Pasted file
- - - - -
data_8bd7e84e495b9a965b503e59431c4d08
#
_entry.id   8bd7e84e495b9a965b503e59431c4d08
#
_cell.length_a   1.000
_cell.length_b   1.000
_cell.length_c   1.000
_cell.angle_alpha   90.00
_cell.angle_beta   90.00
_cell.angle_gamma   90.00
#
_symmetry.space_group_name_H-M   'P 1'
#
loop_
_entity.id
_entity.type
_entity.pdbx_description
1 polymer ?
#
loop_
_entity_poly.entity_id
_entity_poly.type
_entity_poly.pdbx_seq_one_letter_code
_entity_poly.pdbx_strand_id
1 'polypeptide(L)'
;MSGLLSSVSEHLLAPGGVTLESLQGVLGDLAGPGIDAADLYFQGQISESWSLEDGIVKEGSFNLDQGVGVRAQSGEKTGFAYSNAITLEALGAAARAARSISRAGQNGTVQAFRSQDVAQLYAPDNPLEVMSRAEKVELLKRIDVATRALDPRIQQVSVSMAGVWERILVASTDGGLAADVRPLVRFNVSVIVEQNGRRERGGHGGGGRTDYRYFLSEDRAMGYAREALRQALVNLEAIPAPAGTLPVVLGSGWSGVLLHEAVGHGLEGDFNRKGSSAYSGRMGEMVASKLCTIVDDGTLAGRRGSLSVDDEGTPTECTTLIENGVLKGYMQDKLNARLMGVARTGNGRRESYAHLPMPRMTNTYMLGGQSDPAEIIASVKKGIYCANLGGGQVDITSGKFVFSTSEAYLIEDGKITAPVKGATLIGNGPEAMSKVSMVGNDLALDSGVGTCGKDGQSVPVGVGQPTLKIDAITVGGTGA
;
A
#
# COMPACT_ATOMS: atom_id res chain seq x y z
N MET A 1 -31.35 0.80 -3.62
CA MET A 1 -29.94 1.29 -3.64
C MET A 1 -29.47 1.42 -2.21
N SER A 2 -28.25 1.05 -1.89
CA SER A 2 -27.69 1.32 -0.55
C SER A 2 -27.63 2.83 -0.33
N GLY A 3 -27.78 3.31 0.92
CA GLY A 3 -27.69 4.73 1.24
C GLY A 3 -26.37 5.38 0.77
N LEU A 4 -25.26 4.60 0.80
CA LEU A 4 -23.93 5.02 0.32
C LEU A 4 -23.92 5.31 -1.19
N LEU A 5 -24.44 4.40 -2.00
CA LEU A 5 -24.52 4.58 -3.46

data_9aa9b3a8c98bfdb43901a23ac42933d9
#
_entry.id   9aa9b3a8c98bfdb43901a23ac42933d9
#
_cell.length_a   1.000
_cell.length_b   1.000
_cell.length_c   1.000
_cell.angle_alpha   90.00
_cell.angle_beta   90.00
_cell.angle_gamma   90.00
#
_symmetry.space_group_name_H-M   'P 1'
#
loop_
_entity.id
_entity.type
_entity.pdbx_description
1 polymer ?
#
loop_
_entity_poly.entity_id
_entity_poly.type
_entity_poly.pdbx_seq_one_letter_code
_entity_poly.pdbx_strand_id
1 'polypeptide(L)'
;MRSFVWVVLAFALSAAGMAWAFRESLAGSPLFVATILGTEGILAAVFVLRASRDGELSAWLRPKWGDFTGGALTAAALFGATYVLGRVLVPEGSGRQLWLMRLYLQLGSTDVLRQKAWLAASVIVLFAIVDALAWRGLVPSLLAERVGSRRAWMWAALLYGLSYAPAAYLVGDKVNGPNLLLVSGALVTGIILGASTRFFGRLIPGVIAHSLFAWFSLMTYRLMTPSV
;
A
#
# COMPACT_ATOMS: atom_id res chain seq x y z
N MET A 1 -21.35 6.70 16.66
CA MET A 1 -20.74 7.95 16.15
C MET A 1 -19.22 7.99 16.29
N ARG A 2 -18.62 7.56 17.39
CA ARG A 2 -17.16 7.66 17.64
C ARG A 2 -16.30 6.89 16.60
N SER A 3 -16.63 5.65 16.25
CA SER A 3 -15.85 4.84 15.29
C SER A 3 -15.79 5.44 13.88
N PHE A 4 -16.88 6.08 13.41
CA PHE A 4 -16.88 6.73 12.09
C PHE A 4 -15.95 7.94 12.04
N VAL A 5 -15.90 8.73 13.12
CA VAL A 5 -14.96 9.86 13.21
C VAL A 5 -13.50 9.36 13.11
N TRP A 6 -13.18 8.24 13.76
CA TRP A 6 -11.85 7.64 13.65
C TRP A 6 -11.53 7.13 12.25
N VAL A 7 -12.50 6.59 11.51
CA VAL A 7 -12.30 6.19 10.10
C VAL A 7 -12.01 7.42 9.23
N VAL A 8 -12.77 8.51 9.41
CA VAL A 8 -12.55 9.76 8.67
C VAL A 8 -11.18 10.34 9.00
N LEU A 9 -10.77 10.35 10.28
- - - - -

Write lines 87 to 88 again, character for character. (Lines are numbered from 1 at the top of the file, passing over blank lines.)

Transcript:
N VAL A 5 -15.90 8.73 13.12
CA VAL A 5 -14.96 9.86 13.21